LGBTQ+ students share opinions on the new Campus Pride Index


A pride sign hangs at the Pride Festival on Oct. 2, 2020. 

Madison Carter, News reporter

WKU’s Campus Pride Index has increased to 4.5 stars, a 2.5 point increase since WKU first implemented the tool in 2016.

The Campus Pride Index website describes the index as a “benchmarking tool for colleges and universities to create safer, more inclusive campus communities.”

The index focuses specifically on LGBTQ+ inclusion factors such as policy inclusion, institutional commitment, academic life, student life, housing and residence life, campus safety, counseling and health, and recruitment and retention efforts. 

Molly Kerby, assistant provost for institutional effectiveness and co-chief diversity officer, said WKU has become more inclusive for LGBTQ+ students, which has been reflected in the recent index score. 

“I don’t want to just roll things out that would improve student experiences without the students having input,” Kerby said. “In the spring, we want to do a campus climate survey for students. I would like to put some open ended questions in there and see what students would like to see happen on campus.”

Alastair Flowers, a sophomore at WKU and programing director for the Queer Student Union, said the Pride Index score is a good representation of inclusivity on campus. 

“I think that a 4.5 star rating is something that is definitely well earned by a lot of organizations on campus that have really tried their best to make this a more accepting place for other people,” Flowers said. 

We’re grateful for what we have, but queer students should feel safe everywhere on campus, not just in one room.”

— Dare Cima

Flowers said the effort WKU makes to be inclusive to LGBTQ+ students seems genuine.

“We have really amazing things like the lavender ceremony, which is essentially where queer students are able to have their own graduation before official graduation,” Flowers said.

Flowers said programs like these are really helpful for students that might be closeted or can not have their chosen name announced at graduation. 

Flowers encourages other LGBTQ+ students to make friends on campus and utilize campus resources. Flowers said students can take advantage of safe spaces on campus and look to the WKU Pride Page for a list of allies and safe space teachers.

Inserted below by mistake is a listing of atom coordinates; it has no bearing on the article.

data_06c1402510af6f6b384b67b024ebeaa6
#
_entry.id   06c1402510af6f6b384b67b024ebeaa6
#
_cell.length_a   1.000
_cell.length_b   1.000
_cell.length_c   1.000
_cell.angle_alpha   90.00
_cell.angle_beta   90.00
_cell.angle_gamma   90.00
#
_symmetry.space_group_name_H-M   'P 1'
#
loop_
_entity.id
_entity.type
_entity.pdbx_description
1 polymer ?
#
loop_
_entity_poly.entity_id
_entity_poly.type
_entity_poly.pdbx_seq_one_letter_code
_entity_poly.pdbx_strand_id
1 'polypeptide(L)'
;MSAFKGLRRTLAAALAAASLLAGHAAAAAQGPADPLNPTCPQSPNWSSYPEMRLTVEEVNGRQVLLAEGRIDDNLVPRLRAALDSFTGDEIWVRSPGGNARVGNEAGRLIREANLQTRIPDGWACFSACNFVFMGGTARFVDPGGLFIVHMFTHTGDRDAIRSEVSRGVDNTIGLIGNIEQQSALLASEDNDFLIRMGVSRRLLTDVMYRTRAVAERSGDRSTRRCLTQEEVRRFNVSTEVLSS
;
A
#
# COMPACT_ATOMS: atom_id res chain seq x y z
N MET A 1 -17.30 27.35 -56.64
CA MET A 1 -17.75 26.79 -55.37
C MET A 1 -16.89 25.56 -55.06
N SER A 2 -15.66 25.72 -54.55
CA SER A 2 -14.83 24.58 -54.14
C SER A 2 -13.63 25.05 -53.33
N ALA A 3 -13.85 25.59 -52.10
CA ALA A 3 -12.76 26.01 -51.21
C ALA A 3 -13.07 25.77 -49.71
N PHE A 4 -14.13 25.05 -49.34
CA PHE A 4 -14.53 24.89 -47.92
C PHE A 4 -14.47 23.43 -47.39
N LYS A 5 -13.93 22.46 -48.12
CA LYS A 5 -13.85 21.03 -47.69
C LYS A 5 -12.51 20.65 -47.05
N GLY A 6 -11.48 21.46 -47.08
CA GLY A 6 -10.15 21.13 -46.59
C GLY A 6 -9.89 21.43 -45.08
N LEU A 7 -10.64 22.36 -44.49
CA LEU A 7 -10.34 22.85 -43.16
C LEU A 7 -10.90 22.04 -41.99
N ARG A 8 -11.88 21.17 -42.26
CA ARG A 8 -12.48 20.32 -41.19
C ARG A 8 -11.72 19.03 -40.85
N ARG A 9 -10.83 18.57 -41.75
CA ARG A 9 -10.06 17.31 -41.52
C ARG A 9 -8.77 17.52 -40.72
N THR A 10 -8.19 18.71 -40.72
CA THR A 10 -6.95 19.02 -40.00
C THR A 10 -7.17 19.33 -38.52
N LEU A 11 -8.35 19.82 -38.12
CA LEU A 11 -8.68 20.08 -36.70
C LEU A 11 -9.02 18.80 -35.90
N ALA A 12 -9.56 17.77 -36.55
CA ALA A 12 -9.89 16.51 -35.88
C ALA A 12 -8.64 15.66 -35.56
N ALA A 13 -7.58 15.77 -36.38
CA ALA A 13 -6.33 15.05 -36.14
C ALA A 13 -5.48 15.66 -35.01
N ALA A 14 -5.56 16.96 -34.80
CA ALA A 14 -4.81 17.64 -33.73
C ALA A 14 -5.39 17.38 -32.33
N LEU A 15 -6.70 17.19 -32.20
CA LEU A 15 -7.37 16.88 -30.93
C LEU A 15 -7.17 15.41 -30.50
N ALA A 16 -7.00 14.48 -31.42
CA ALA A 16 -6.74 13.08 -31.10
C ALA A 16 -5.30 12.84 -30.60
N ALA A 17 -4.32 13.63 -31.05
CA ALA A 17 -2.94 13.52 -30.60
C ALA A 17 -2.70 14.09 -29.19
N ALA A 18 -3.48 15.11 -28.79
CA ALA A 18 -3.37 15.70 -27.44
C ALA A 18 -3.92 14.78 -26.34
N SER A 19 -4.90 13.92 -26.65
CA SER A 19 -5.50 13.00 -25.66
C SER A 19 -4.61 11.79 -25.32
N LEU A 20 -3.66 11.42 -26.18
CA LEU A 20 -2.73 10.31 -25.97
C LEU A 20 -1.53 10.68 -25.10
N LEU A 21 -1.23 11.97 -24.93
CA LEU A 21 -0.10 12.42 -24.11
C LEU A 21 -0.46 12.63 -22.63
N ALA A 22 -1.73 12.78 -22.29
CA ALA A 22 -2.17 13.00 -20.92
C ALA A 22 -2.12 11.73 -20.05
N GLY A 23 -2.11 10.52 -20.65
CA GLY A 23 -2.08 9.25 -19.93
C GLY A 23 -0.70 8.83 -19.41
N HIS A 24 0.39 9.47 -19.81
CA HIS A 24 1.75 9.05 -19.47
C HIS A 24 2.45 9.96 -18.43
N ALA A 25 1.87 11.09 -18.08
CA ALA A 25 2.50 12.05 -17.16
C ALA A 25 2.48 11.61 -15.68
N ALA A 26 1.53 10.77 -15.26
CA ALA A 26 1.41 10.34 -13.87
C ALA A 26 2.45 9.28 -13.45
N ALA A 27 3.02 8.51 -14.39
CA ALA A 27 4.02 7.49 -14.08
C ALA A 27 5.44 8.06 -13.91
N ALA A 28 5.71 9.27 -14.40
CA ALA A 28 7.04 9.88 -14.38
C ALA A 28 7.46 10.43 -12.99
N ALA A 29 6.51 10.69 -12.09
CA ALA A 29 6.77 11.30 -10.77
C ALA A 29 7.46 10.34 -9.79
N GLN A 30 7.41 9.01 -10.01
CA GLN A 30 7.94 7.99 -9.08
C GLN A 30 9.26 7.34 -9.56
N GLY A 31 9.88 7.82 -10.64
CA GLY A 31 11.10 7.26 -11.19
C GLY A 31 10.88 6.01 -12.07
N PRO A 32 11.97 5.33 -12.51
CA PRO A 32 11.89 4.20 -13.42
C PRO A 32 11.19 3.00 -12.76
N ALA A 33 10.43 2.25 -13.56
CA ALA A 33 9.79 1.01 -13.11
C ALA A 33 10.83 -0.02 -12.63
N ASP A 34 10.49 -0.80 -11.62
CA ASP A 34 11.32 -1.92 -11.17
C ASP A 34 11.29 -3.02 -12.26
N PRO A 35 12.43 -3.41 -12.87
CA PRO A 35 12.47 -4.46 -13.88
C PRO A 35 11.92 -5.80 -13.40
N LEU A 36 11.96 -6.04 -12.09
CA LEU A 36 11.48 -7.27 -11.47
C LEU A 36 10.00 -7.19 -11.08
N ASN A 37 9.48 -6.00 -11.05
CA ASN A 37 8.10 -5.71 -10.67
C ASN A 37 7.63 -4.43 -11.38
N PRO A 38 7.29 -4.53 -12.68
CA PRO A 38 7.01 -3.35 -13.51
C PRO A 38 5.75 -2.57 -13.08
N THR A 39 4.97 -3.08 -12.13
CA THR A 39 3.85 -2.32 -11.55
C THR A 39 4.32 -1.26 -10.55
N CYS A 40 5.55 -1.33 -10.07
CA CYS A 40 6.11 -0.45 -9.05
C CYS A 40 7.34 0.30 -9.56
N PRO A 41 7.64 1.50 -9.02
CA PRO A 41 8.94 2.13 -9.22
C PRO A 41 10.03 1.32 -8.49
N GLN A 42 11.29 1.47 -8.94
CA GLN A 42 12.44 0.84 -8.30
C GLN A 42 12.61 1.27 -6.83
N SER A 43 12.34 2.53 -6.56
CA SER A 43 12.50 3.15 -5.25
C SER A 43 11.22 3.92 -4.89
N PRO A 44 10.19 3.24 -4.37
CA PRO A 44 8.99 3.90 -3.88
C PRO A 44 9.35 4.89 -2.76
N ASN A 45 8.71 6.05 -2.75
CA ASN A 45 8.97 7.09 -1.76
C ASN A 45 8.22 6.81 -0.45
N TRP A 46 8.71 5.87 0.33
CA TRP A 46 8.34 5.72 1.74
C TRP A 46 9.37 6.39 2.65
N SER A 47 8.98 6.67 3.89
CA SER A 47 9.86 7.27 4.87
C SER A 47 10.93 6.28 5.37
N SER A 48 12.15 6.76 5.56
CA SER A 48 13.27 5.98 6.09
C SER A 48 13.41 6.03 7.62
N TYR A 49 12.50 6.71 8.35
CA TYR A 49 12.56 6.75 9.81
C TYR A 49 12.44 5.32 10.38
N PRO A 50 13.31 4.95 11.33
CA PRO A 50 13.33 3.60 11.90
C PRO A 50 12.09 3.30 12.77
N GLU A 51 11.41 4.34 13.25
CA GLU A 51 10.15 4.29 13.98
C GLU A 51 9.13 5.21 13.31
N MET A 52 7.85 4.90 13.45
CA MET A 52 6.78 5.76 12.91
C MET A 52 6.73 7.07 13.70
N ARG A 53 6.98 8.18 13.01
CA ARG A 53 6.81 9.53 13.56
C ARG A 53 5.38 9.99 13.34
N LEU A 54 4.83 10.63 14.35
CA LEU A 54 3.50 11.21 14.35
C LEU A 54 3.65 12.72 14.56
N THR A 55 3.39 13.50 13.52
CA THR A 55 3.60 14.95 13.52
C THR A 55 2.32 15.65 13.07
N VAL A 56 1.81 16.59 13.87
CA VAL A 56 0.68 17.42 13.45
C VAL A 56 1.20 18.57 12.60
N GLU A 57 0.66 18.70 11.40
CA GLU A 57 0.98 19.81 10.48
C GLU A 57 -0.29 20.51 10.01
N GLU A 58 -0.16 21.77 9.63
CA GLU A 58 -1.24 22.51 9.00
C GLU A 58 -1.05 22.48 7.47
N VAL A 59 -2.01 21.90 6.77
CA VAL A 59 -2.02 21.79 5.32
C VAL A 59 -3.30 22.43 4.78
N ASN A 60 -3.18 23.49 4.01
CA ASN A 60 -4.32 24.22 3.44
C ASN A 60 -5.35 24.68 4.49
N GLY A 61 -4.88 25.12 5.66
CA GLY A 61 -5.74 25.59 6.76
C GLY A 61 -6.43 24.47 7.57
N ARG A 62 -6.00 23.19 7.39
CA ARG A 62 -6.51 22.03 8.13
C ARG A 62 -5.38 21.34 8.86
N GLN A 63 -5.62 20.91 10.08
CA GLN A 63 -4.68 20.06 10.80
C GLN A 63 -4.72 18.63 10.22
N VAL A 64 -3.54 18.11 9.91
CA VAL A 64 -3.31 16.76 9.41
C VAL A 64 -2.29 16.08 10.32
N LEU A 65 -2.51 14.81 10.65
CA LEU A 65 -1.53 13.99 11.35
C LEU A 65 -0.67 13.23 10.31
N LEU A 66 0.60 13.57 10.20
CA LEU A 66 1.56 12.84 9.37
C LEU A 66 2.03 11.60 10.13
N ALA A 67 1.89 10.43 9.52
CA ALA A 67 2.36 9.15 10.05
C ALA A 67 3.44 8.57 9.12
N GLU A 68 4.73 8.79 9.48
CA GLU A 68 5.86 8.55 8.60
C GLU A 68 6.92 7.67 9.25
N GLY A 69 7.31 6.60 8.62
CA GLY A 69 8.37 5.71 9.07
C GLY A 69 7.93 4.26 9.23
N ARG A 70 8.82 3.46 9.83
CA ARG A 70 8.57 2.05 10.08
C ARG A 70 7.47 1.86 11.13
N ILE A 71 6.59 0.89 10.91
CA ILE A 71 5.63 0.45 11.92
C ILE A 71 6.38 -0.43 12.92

Dare Cima, a junior majoring in geology, is the recruitment lead for the WKU Young Democratic Socialists of America. 

Cima said WKU puts up “a false screen of inclusivity” that makes the campus look better when students are applying. 

However, Cima said the Pride Center, ISEC, and the Queer Alumni are good about taking care of queer students.

“We’re grateful for what we have, but queer students should feel safe everywhere on campus, not just in one room,” Cima said. 

As a transgender woman on campus, Cima said she has not had a great experience. Cima said she has experienced harassment on campus, and her partner has been called slurs.

Kerby said administration takes harassment very seriously and if students want to report their experience they can do so at  WKU Report It site.

Kerby said that if the perpetrators of harassment are WKU students, then reports can be made directly to Michael Crowe, director of student conduct, or Martha Sales, dean of students. 

Dylan Wilson, a freshman majoring in visual studies, said WKU could be more inclusive by hiring a more diverse staff. 

“I’ve noticed that most of my professors are middle aged white people, and I feel like hiring more LGBTQ professors, Black professors or Hispanic professors would make things more diverse,” Wilson said. 

Wilson said the Pride Center has been a safe place for him and students in the LGBTQ+ community.

“It’s a place where we don’t have to worry about being hate crimed or having someone say something mean to us,” Wilson said.

News reporter Madison Carter can be reached at [email protected]